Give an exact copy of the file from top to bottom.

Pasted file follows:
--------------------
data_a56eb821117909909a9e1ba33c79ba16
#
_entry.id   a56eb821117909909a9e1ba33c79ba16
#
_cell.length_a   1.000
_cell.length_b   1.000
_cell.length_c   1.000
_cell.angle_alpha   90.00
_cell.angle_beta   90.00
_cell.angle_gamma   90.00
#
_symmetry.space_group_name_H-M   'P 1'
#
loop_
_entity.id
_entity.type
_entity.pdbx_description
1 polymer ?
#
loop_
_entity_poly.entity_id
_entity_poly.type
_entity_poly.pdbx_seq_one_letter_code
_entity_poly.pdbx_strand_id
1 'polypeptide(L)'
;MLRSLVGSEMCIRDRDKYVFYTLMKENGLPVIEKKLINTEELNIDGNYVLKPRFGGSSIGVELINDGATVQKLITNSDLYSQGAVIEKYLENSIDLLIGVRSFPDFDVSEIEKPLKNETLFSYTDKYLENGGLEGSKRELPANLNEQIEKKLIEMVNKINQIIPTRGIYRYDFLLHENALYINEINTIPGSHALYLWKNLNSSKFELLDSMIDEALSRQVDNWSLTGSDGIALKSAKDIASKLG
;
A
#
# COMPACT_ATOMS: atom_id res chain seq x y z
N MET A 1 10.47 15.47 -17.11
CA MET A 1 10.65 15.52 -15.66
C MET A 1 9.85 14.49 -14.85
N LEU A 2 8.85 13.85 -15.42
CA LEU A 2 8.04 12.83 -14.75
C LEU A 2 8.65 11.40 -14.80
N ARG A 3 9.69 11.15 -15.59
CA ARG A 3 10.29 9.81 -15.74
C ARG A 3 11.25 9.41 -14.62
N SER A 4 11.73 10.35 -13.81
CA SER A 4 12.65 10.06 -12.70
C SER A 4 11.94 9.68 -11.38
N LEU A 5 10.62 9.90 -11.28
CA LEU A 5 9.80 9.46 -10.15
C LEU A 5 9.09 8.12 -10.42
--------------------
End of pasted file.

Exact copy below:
data_a56eb821117909909a9e1ba33c79ba16
#
_entry.id   a56eb821117909909a9e1ba33c79ba16
#
_cell.length_a   1.000
_cell.length_b   1.000
_cell.length_c   1.000
_cell.angle_alpha   90.00
_cell.angle_beta   90.00
_cell.angle_gamma   90.00
#
_symmetry.space_group_name_H-M   'P 1'
#
loop_
_entity.id
_entity.type
_entity.pdbx_description
1 polymer ?
#
loop_
_entity_poly.entity_id
_entity_poly.type
_entity_poly.pdbx_seq_one_letter_code
_entity_poly.pdbx_strand_id
1 'polypeptide(L)'
;MLRSLVGSEMCIRDRDKYVFYTLMKENGLPVIEKKLINTEELNIDGNYVLKPRFGGSSIGVELINDGATVQKLITNSDLYSQGAVIEKYLENSIDLLIGVRSFPDFDVSEIEKPLKNETLFSYTDKYLENGGLEGSKRELPANLNEQIEKKLIEMVNKINQIIPTRGIYRYDFLLHENALYINEINTIPGSHALYLWKNLNSSKFELLDSMIDEALSRQVDNWSLTGSDGIALKSAKDIASKLG
;
A
#
# COMPACT_ATOMS: atom_id res chain seq x y z
N MET A 1 10.47 15.47 -17.11
CA MET A 1 10.65 15.52 -15.66
C MET A 1 9.85 14.49 -14.85
N LEU A 2 8.85 13.85 -15.42
CA LEU A 2 8.04 12.83 -14.75
C LEU A 2 8.65 11.40 -14.80
N ARG A 3 9.69 11.15 -15.59
CA ARG A 3 10.29 9.81 -15.74
C ARG A 3 11.25 9.41 -14.62
N SER A 4 11.73 10.35 -13.81
CA SER A 4 12.65 10.06 -12.70
C SER A 4 11.94 9.68 -11.38
N LEU A 5 10.62 9.90 -11.28
CA LEU A 5 9.80 9.46 -10.15
C LEU A 5 9.09 8.12 -10.42